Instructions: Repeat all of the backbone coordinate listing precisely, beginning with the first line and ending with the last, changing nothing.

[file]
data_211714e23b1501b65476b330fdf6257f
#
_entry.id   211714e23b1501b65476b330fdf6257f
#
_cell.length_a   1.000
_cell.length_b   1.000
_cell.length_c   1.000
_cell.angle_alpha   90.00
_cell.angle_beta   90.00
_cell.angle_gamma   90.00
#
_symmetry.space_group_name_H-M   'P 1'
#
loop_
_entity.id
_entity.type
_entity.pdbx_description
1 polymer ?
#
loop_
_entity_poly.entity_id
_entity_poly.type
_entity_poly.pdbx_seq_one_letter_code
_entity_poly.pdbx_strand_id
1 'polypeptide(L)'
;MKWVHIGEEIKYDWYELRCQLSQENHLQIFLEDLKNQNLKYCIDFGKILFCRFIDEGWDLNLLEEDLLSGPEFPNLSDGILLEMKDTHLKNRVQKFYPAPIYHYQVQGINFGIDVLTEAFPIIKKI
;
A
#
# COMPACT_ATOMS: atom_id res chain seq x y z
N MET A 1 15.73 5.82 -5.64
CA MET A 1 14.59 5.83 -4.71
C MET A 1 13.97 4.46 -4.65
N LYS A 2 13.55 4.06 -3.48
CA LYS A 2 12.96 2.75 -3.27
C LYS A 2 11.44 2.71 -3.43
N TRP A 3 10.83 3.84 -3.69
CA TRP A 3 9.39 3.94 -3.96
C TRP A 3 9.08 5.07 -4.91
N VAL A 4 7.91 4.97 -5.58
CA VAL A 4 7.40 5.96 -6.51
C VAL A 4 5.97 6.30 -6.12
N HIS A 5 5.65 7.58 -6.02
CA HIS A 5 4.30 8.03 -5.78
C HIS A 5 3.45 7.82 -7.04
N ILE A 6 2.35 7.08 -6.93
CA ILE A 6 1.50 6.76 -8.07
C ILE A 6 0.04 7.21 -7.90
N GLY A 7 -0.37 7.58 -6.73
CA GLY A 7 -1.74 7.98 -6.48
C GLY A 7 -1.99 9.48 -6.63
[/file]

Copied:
data_211714e23b1501b65476b330fdf6257f
#
_entry.id   211714e23b1501b65476b330fdf6257f
#
_cell.length_a   1.000
_cell.length_b   1.000
_cell.length_c   1.000
_cell.angle_alpha   90.00
_cell.angle_beta   90.00
_cell.angle_gamma   90.00
#
_symmetry.space_group_name_H-M   'P 1'
#
loop_
_entity.id
_entity.type
_entity.pdbx_description
1 polymer ?
#
loop_
_entity_poly.entity_id
_entity_poly.type
_entity_poly.pdbx_seq_one_letter_code
_entity_poly.pdbx_strand_id
1 'polypeptide(L)'
;MKWVHIGEEIKYDWYELRCQLSQENHLQIFLEDLKNQNLKYCIDFGKILFCRFIDEGWDLNLLEEDLLSGPEFPNLSDGILLEMKDTHLKNRVQKFYPAPIYHYQVQGINFGIDVLTEAFPIIKKI
;
A
#
# COMPACT_ATOMS: atom_id res chain seq x y z
N MET A 1 15.73 5.82 -5.64
CA MET A 1 14.59 5.83 -4.71
C MET A 1 13.97 4.46 -4.65
N LYS A 2 13.55 4.06 -3.48
CA LYS A 2 12.96 2.75 -3.27
C LYS A 2 11.44 2.71 -3.43
N TRP A 3 10.83 3.84 -3.69
CA TRP A 3 9.39 3.94 -3.96
C TRP A 3 9.08 5.07 -4.91
N VAL A 4 7.91 4.97 -5.58
CA VAL A 4 7.40 5.96 -6.51
C VAL A 4 5.97 6.30 -6.12
N HIS A 5 5.65 7.58 -6.02
CA HIS A 5 4.30 8.03 -5.78
C HIS A 5 3.45 7.82 -7.04
N ILE A 6 2.35 7.08 -6.93
CA ILE A 6 1.50 6.76 -8.07
C ILE A 6 0.04 7.21 -7.90
N GLY A 7 -0.37 7.58 -6.73
CA GLY A 7 -1.74 7.98 -6.48
C GLY A 7 -1.99 9.48 -6.63